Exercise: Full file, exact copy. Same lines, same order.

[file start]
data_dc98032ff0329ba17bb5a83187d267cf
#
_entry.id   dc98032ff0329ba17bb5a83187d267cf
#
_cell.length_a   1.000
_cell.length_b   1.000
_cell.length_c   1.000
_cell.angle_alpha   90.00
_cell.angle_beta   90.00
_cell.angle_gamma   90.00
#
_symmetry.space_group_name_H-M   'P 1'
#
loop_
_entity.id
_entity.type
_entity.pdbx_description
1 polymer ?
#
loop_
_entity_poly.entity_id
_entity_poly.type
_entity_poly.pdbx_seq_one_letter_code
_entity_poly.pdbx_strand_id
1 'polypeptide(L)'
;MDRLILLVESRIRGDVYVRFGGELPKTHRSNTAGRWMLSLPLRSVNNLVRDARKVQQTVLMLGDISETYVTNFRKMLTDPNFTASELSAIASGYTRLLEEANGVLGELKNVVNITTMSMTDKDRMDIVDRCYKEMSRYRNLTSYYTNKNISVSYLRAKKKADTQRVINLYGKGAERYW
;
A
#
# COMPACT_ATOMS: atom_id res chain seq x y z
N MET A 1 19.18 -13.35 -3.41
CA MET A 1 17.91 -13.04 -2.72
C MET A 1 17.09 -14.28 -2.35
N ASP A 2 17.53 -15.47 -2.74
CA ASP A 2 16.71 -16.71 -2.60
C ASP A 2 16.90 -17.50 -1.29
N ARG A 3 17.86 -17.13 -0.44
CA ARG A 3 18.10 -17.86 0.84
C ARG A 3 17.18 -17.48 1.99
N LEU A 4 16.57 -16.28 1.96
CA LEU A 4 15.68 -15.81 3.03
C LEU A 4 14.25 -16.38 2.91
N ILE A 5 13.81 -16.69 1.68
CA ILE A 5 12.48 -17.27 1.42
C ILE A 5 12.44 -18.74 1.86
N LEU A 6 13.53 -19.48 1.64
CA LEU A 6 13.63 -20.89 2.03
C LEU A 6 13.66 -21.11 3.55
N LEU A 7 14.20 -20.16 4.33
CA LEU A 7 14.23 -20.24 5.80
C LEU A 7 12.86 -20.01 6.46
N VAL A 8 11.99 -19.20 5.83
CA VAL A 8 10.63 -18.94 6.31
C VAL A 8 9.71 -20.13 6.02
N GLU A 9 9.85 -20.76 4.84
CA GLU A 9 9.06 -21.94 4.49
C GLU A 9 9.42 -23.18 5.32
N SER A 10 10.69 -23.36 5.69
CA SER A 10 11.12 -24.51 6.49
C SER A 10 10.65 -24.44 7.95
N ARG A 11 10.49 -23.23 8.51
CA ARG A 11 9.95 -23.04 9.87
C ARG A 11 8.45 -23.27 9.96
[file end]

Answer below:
data_dc98032ff0329ba17bb5a83187d267cf
#
_entry.id   dc98032ff0329ba17bb5a83187d267cf
#
_cell.length_a   1.000
_cell.length_b   1.000
_cell.length_c   1.000
_cell.angle_alpha   90.00
_cell.angle_beta   90.00
_cell.angle_gamma   90.00
#
_symmetry.space_group_name_H-M   'P 1'
#
loop_
_entity.id
_entity.type
_entity.pdbx_description
1 polymer ?
#
loop_
_entity_poly.entity_id
_entity_poly.type
_entity_poly.pdbx_seq_one_letter_code
_entity_poly.pdbx_strand_id
1 'polypeptide(L)'
;MDRLILLVESRIRGDVYVRFGGELPKTHRSNTAGRWMLSLPLRSVNNLVRDARKVQQTVLMLGDISETYVTNFRKMLTDPNFTASELSAIASGYTRLLEEANGVLGELKNVVNITTMSMTDKDRMDIVDRCYKEMSRYRNLTSYYTNKNISVSYLRAKKKADTQRVINLYGKGAERYW
;
A
#
# COMPACT_ATOMS: atom_id res chain seq x y z
N MET A 1 19.18 -13.35 -3.41
CA MET A 1 17.91 -13.04 -2.72
C MET A 1 17.09 -14.28 -2.35
N ASP A 2 17.53 -15.47 -2.74
CA ASP A 2 16.71 -16.71 -2.60
C ASP A 2 16.90 -17.50 -1.29
N ARG A 3 17.86 -17.13 -0.44
CA ARG A 3 18.10 -17.86 0.84
C ARG A 3 17.18 -17.48 1.99
N LEU A 4 16.57 -16.28 1.96
CA LEU A 4 15.68 -15.81 3.03
C LEU A 4 14.25 -16.38 2.91
N ILE A 5 13.81 -16.69 1.68
CA ILE A 5 12.48 -17.27 1.42
C ILE A 5 12.44 -18.74 1.86
N LEU A 6 13.53 -19.48 1.64
CA LEU A 6 13.63 -20.89 2.03
C LEU A 6 13.66 -21.11 3.55
N LEU A 7 14.20 -20.16 4.33
CA LEU A 7 14.23 -20.24 5.80
C LEU A 7 12.86 -20.01 6.46
N VAL A 8 11.99 -19.20 5.83
CA VAL A 8 10.63 -18.94 6.31
C VAL A 8 9.71 -20.13 6.02
N GLU A 9 9.85 -20.76 4.84
CA GLU A 9 9.06 -21.94 4.49
C GLU A 9 9.42 -23.18 5.32
N SER A 10 10.69 -23.36 5.69
CA SER A 10 11.12 -24.51 6.49
C SER A 10 10.65 -24.44 7.95
N ARG A 11 10.49 -23.23 8.51
CA ARG A 11 9.95 -23.04 9.87
C ARG A 11 8.45 -23.27 9.96